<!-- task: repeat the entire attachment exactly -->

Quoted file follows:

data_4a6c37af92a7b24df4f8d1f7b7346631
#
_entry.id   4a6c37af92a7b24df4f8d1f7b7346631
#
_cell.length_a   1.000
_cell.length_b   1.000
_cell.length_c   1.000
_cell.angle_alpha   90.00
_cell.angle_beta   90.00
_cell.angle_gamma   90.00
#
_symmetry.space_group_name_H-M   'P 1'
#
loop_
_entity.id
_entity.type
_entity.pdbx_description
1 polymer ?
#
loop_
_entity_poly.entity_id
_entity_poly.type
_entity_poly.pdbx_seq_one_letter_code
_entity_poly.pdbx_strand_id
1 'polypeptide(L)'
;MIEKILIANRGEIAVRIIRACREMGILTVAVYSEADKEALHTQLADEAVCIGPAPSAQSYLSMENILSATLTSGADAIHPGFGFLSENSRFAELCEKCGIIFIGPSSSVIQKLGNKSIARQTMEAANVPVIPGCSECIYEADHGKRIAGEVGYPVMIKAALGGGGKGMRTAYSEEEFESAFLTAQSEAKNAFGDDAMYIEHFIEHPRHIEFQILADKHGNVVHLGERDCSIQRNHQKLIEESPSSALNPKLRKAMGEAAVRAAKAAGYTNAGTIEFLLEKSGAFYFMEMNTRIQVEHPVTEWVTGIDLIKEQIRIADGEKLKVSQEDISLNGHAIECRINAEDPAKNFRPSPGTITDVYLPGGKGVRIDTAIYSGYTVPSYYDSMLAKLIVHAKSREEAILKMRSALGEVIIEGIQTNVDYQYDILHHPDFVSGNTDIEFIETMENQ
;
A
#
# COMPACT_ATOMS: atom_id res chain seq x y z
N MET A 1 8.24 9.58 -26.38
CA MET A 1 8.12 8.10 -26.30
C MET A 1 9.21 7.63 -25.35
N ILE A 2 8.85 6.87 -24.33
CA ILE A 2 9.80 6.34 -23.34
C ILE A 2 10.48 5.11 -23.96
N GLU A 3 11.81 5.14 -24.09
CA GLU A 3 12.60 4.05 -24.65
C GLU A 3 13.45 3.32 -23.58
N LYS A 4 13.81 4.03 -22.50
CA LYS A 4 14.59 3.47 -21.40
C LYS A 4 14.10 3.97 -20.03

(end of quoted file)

data_4a6c37af92a7b24df4f8d1f7b7346631
#
_entry.id   4a6c37af92a7b24df4f8d1f7b7346631
#
_cell.length_a   1.000
_cell.length_b   1.000
_cell.length_c   1.000
_cell.angle_alpha   90.00
_cell.angle_beta   90.00
_cell.angle_gamma   90.00
#
_symmetry.space_group_name_H-M   'P 1'
#
loop_
_entity.id
_entity.type
_entity.pdbx_description
1 polymer ?
#
loop_
_entity_poly.entity_id
_entity_poly.type
_entity_poly.pdbx_seq_one_letter_code
_entity_poly.pdbx_strand_id
1 'polypeptide(L)'
;MIEKILIANRGEIAVRIIRACREMGILTVAVYSEADKEALHTQLADEAVCIGPAPSAQSYLSMENILSATLTSGADAIHPGFGFLSENSRFAELCEKCGIIFIGPSSSVIQKLGNKSIARQTMEAANVPVIPGCSECIYEADHGKRIAGEVGYPVMIKAALGGGGKGMRTAYSEEEFESAFLTAQSEAKNAFGDDAMYIEHFIEHPRHIEFQILADKHGNVVHLGERDCSIQRNHQKLIEESPSSALNPKLRKAMGEAAVRAAKAAGYTNAGTIEFLLEKSGAFYFMEMNTRIQVEHPVTEWVTGIDLIKEQIRIADGEKLKVSQEDISLNGHAIECRINAEDPAKNFRPSPGTITDVYLPGGKGVRIDTAIYSGYTVPSYYDSMLAKLIVHAKSREEAILKMRSALGEVIIEGIQTNVDYQYDILHHPDFVSGNTDIEFIETMENQ
;
A
#
# COMPACT_ATOMS: atom_id res chain seq x y z
N MET A 1 8.24 9.58 -26.38
CA MET A 1 8.12 8.10 -26.30
C MET A 1 9.21 7.63 -25.35
N ILE A 2 8.85 6.87 -24.33
CA ILE A 2 9.80 6.34 -23.34
C ILE A 2 10.48 5.11 -23.96
N GLU A 3 11.81 5.14 -24.09
CA GLU A 3 12.60 4.05 -24.65
C GLU A 3 13.45 3.32 -23.58
N LYS A 4 13.81 4.03 -22.50
CA LYS A 4 14.59 3.47 -21.40
C LYS A 4 14.10 3.97 -20.03